Qualifying for a USDA home loan can be a great way to finance a home, especially if you’re looking to buy in a rural area. These loans offer attractive benefits like zero down payments and competitive interest rates.

However, the USDA loan approval process involves several steps and specific eligibility criteria. Here’s a guide on how to apply for a USDA home loan.

Check your USDA loan eligibility. Start here

Step 1: Check your eligibility

Before diving into the application process, it’s important to determine if you meet the USDA’s eligibility requirements. These typically include:

  • A minimum credit score of 640, though this may vary by lender
  • A debt-to-income (DTI) ratio of up to 41%, with some flexibility depending on the borrower’s situation
  • Income limitations, which vary by location and household size
  • The property must be located in a USDA-eligible area and meet certain safety conditions and size requirements

Step 2: Gather necessary documentation

You’ll need to provide various documents to prove your eligibility, including:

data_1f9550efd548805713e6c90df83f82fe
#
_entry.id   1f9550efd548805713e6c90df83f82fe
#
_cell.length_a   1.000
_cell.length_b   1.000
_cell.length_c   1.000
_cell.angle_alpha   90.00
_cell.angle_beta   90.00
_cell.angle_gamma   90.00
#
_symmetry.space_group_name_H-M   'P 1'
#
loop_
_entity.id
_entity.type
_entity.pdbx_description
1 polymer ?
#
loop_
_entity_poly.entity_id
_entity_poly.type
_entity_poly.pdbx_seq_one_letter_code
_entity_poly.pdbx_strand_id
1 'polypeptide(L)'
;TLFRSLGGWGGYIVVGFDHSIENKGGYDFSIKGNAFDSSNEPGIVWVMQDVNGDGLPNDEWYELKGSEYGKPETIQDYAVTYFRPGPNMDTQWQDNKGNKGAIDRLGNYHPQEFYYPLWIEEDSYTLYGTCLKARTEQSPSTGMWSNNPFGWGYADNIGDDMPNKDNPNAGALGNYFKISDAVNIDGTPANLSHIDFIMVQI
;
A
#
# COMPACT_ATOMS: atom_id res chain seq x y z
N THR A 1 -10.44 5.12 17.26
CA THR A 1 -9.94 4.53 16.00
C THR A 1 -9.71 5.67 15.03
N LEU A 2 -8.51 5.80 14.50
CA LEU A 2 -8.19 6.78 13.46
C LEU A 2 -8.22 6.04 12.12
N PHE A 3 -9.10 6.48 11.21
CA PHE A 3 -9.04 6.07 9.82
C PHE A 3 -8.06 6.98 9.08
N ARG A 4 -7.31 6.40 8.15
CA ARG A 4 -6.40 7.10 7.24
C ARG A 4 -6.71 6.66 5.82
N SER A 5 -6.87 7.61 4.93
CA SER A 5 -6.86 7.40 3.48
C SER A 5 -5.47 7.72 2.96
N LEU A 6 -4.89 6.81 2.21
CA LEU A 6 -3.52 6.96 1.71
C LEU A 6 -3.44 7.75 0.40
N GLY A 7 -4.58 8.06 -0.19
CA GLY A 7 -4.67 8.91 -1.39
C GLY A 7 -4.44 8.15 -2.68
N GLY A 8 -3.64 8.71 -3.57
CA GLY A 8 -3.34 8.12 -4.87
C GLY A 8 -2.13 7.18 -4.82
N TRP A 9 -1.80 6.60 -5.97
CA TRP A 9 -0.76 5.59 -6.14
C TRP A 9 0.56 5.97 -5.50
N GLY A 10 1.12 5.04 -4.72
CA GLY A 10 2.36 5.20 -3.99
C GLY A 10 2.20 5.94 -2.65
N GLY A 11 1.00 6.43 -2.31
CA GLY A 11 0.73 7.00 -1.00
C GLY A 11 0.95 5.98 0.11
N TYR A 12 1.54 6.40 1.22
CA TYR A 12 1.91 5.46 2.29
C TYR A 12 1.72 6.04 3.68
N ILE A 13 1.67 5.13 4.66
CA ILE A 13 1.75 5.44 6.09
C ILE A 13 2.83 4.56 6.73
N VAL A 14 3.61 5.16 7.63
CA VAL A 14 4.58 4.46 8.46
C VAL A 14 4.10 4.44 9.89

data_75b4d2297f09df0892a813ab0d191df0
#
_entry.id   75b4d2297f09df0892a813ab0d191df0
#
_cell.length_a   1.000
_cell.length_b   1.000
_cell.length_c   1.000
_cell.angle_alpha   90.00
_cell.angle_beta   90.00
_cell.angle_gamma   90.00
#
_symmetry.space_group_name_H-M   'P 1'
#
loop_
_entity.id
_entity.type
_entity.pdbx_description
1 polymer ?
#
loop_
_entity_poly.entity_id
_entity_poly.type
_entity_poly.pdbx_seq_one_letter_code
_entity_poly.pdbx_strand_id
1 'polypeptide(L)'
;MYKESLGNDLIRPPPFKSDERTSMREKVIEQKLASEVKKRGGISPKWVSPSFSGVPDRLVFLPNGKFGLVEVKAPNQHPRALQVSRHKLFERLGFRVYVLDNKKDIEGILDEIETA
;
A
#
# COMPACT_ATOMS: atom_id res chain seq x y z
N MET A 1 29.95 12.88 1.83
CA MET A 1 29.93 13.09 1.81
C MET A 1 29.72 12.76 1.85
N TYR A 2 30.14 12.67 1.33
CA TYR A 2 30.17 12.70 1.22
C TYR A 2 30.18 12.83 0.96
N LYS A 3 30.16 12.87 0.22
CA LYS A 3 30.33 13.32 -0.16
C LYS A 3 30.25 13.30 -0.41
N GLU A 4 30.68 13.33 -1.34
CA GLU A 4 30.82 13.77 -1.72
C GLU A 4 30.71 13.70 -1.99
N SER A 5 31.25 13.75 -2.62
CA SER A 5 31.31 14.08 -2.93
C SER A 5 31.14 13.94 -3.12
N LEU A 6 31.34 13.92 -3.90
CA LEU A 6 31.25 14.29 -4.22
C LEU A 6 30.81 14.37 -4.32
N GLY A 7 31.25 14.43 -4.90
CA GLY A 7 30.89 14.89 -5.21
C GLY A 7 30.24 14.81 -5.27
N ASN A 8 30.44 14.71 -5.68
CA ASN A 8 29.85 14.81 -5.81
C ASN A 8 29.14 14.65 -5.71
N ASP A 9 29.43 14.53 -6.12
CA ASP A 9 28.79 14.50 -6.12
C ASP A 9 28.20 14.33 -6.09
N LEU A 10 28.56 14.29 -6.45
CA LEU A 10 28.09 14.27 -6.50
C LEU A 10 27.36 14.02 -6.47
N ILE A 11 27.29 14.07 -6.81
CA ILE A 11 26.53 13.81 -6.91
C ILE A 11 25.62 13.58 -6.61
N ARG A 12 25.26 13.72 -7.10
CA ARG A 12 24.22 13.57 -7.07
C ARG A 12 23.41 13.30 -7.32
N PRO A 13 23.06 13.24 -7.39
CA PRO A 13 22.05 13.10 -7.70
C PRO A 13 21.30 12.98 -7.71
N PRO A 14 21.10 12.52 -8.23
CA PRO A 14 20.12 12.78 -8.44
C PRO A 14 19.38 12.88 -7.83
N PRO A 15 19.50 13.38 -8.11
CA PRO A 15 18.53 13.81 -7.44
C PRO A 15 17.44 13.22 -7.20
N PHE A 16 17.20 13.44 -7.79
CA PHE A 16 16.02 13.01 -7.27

• Proof of income eligibility (e.g., pay stubs, tax returns)
  • Employment verification
  • Credit history report
  • Personal identification (e.g., driver’s license, passport)

Step 3: Pre-Qualification

Contact a USDA-approved lender to get pre-qualified or pre-approved for a mortgage. During this pre-qualification, the participating lender will review your financial situation to give you an estimate of how much you can borrow. Pre-approval involves a more thorough review of your financial situation and is a stronger indicator of loan approval.

Check if you're eligible for a USDA loan. Start here

Both pre-approval and pre-qualification can give you a better idea of your budget and show sellers that you are a serious buyer.

Once pre-qualified or pre-approved, you can start looking for a property that meets USDA guidelines. Keep in mind that the home must be your primary residence and be located in an eligible rural area.